ORDER AND FINDINGS AND RECOMMENDATIONS
This case, in which plaintiff is proceeding pro se, is before the undersigned pursuant to Eastern District of California Local Rule 302(c)(21). See 28 U.S.C. § 636(b)(1). Presently before the undersigned is defendant's motion to dismiss plaintiff's complaint pursuant to Federal Rule of Civil Procedure 12(b)(6). Dckt. No. 13. Defendant contends, inter alia, that plaintiff's complaint is barred by the doctrine of res judicata. For the reasons stated herein, the undersigned recommends that the motion be granted.
On July 3, 2008, plaintiff filed a complaint in Sacramento County Superior Court against defendant, alleging general negligence, intentional tort, violation of the Family Medical Leave Act ("FMLA"), harassment, and wrongful termination.*fn1 Def.'s Req. for Jud. Notice, Dckt. No. 14, Ex. A. Plaintiff alleged that defendant "[d]id not replace bad office equipment for 5 months after making continuous repair reports, caus[ing] injury to left upper extremity" and that defendant violated the Family Medical Leave Act "by intentionally counting [plaintiff's] medical absences as regular time, in which, caused constant harassment, being singled-out in front of co-worker by management that caused me to be terminated from my employment." Id. Defendant filed a demurrer to plaintiff's complaint on statute of limitations grounds, and on September 16, 2008, the state court issued an order affirming its earlier tentative ruling sustaining defendant's demurrer and granting plaintiff leave to amend. Id., Ex. B, C.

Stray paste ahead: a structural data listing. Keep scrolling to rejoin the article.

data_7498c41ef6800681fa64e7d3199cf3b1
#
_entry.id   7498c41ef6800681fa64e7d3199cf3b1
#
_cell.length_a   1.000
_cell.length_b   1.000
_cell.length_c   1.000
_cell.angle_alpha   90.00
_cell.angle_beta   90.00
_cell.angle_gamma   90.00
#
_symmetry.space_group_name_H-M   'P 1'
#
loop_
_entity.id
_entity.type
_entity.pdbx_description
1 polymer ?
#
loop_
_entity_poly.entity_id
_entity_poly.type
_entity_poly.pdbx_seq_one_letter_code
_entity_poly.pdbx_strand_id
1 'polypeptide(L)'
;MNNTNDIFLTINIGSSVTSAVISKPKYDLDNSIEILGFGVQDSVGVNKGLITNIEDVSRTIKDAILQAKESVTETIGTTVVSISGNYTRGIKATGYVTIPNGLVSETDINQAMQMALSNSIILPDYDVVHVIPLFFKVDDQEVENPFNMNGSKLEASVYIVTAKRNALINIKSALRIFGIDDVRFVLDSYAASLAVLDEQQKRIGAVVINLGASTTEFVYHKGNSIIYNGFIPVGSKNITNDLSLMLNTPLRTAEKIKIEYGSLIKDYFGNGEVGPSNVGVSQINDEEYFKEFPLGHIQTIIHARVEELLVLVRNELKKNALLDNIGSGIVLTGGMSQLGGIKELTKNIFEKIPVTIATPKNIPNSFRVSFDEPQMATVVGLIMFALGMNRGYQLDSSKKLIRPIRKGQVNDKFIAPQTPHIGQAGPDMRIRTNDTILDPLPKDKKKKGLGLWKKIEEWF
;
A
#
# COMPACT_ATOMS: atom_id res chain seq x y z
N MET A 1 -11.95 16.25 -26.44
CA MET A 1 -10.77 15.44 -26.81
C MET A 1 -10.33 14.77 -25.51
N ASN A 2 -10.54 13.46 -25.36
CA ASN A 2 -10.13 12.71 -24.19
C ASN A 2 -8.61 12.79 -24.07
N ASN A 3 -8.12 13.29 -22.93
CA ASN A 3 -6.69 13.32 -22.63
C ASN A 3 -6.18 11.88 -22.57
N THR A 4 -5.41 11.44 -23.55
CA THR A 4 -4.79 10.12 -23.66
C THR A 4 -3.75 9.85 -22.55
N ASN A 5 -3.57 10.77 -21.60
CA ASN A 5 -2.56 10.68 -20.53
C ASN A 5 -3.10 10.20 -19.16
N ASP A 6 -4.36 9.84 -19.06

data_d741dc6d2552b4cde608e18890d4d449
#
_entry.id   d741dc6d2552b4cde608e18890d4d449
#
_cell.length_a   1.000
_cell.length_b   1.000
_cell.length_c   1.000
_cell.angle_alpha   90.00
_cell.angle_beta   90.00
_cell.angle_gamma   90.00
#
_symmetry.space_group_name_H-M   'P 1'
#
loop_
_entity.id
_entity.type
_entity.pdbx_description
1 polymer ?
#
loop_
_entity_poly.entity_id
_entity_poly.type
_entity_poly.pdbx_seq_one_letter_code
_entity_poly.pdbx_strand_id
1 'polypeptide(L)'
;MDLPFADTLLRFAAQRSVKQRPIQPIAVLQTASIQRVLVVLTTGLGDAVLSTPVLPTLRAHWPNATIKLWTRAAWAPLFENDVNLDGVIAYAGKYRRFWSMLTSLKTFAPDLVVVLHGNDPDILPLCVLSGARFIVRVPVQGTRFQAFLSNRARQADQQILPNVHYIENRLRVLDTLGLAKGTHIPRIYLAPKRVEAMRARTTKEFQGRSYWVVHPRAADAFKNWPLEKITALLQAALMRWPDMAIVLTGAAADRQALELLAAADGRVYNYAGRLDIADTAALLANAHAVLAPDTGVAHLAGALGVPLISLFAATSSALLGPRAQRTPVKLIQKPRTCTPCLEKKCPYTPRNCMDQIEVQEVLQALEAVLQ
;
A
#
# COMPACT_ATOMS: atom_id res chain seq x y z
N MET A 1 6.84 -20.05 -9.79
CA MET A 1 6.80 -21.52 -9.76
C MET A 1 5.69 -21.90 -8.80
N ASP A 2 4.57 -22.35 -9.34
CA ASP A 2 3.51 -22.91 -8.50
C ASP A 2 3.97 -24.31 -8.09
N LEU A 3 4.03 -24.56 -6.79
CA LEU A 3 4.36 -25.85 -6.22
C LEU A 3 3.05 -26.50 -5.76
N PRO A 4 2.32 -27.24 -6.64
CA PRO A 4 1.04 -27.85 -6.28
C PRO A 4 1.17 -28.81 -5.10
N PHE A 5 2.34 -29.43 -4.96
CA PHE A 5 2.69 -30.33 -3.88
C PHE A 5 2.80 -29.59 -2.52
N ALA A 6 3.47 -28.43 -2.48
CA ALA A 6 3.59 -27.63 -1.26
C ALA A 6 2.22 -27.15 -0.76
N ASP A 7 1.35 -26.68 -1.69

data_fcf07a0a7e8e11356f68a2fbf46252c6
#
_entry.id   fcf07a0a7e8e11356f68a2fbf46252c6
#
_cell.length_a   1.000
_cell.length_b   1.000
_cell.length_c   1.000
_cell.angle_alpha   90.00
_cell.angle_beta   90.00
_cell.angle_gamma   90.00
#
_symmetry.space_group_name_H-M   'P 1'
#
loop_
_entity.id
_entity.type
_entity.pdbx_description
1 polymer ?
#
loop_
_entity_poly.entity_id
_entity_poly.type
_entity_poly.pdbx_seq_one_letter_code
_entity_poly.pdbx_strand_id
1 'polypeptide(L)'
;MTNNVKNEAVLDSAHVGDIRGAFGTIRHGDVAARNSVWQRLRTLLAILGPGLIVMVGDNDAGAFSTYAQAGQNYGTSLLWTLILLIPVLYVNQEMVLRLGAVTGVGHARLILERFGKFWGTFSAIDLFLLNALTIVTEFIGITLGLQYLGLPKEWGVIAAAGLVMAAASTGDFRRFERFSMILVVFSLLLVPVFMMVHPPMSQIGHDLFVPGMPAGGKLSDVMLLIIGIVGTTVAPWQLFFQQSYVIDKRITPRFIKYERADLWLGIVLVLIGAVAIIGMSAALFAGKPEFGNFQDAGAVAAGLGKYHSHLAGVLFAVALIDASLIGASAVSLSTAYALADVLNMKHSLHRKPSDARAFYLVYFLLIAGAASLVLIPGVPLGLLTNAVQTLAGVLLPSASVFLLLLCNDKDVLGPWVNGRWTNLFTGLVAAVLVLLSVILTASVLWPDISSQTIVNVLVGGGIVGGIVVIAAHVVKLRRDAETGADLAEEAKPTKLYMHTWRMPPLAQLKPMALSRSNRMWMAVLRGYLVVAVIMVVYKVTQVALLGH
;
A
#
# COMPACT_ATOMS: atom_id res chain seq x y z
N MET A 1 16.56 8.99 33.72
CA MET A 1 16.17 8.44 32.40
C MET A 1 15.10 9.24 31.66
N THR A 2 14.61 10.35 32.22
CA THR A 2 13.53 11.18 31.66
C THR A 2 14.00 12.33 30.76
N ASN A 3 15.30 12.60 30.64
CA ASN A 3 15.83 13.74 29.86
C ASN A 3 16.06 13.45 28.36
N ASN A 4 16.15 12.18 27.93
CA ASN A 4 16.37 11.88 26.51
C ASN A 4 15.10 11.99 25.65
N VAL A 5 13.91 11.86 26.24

Thereafter, on September 25, 2008, plaintiff filed an amended complaint, alleging the same claims for relief, along with additional factual allegations, including allegations that she was harassed, discriminated, and retaliated against because of her medical condition. Id., Ex. D. Defendant demurred to plaintiff's amended complaint, and on December 24, 2008, the state court sustained the demurrer without leave to amend. Id., Ex. E, F. On January 8, 2009, the state court entered judgment against plaintiff and in favor of defendant. Id., Ex. G.
On May 28, 2009, plaintiff filed the instant complaint. Dckt. No. 1. The complaint alleges that plaintiff suffered permanent injury as a result of her employer's failure to provide a physically adequate work setting (keyboard), and was thereafter denied medical leave to which she was entitled, resulting in unexcused absences, which in turn served as the rationale for defendant's alleged harassment, retaliation and wrongful termination of plaintiff. The complaint appears to allege claims of employment discrimination, harassment, retaliation and wrongful termination, in violation of the Americans with Disabilities Act, 42 U.S.C. §§ 12101 et seq.; the federal Family and Medical Leave Act, 29 U.S.C. §§ 2601 et seq.; the California Fair Employment and Housing Act, Cal. Gov't Code. §§ 12940 et seq.; the California Family Rights Act, Cal. Gov't Code § 12945.2; and the Civil Rights Act, 42 U.S.C. §§ 1981 (equal rights),1981a (damages for intentional employment discrimination). Id.; see also Dckt. No. 3.